I'm not sure how that would work.  If we have a high-priority blueprint
 depending on work that is considered low-priority, that would seem to set up
 a classic priority inversion scenario.

What we do is this...

If something high priority depends on something low priority, the low
becomes high.
Or more often, they both become medium.

 c) There's no reason priorities can't be revisited when necessary

 Sure, but in that case it might be a good idea to make the updated priority
 explicit.

If something looks like it has the wrong priority, just ping me, or
one of the other nova-drivers, and we can discuss it. We did a bit of
that at the mid-cylce meet up.

Sometimes I just messed up, sometimes we didn't realise how important
it is, sometimes we need to explain why the other things are
considered more important right now.

Maybe what I said before, but if you see a problem, please shout up
ASAP, and lets get it sorted sooner, when its usually easier to sort
it.

Thanks,
John

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Re: [openstack-dev] [nova] Is the BP approval process broken?

2014-08-29 Thread Zane Bitter

On 28/08/14 17:02, Jay Pipes wrote:

I understand your frustration about the silence, but the silence from
core team members may actually be a loud statement about where their
priorities are.


I don't know enough about the Nova review situation to say if the 
process is broken or not. But I can say that if passive-aggressively 
ignoring people is considered a primary communication channel, something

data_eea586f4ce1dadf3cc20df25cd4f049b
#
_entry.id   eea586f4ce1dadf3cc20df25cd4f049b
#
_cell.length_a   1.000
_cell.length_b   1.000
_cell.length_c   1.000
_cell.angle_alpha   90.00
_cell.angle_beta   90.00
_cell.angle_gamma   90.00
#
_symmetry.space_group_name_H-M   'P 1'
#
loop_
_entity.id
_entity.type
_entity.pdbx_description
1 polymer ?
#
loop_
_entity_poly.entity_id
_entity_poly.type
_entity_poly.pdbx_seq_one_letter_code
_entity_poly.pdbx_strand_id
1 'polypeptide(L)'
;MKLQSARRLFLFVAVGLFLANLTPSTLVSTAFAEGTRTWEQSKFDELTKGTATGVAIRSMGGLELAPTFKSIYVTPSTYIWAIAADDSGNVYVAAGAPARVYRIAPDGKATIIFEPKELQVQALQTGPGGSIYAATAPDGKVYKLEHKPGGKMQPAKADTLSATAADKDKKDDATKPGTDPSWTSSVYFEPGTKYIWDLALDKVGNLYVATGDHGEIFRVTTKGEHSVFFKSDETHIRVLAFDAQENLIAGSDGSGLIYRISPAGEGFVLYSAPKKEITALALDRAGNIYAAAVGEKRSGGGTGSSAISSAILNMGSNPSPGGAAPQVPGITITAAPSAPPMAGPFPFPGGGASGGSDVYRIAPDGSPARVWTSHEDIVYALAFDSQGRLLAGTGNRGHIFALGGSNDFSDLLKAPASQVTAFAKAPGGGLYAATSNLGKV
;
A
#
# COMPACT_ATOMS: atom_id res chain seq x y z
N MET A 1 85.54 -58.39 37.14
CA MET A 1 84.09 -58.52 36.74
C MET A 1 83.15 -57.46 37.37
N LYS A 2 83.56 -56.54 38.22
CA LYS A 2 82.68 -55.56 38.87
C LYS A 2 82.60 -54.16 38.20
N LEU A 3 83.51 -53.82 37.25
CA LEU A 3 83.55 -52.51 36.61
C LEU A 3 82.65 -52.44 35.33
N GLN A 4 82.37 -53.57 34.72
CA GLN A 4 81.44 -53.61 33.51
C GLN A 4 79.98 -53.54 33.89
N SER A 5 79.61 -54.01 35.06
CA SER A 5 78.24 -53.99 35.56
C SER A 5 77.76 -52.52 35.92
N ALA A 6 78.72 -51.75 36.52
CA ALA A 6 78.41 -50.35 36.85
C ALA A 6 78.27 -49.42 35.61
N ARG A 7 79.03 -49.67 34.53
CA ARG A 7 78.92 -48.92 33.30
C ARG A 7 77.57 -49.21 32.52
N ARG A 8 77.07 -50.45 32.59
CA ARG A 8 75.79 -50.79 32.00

is definitely broken.


cheers,
Zane.

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Re: [openstack-dev] [nova] Is the BP approval process broken?

2014-08-29 Thread Jay Pipes

On 08/29/2014 12:25 PM, Zane Bitter wrote:

On 28/08/14 17:02, Jay Pipes wrote:

I understand your frustration about the silence, but the silence from
core team members may actually be a loud statement about where their
priorities are.


I don't know enough about the Nova review situation to say if the
process is broken or not. But I can say that if passive-aggressively
ignoring people is considered a primary communication channel, something
is definitely broken.


Nobody is ignoring anyone. There have ongoing conversations about the 
scheduler and Gantt, and those conversations haven't resulted in all the 
decisions that Don would like. That is unfortunate, but it's not a sign 
of a broken process.


-jay


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Re: [openstack-dev] [nova] Is the BP approval process broken?

2014-08-29 Thread Dugger, Donald D
Well, I think that there is a sign of a broken (or at least bent) process and 
that's what I'm trying to expose.  Especially given the ongoing conversations 
over Gantt it seems wrong that ultimately it was rejected due to silence.  
Maybe rejecting the BP was the right decision but the way the decision was made 
was just wrong.

Note that dealing with silence is `really` difficult.  You point out that maybe 
silence means people don't agree with the BP but how do I know?  Maybe it means 
no one has time, maybe no one has an opinion, maybe it got lost in the shuffle, 
maybe I'm being too obnoxious - who knows.  A simple -1 with a one sentence 
explanation would helped a lot.

--
Don Dugger
Censeo Toto nos in Kansa esse decisse. - D. Gale
Ph: 303/443-3786

-Original Message-
From: Jay Pipes [mailto:jaypi...@gmail.com] 
Sent: Friday, August 29, 2014 10:43 AM
To: openstack-dev@lists.openstack.org
Subject: Re: [openstack-dev] [nova] Is the BP approval process broken?

On 08/29/2014 12:25 PM, Zane Bitter wrote:
 On 28/08/14 17:02, Jay Pipes wrote:
 I understand your frustration about the silence, but the silence from 
 core team members may actually be a loud statement about where their 
 priorities are.

 I don't know enough about the Nova review situation to say if the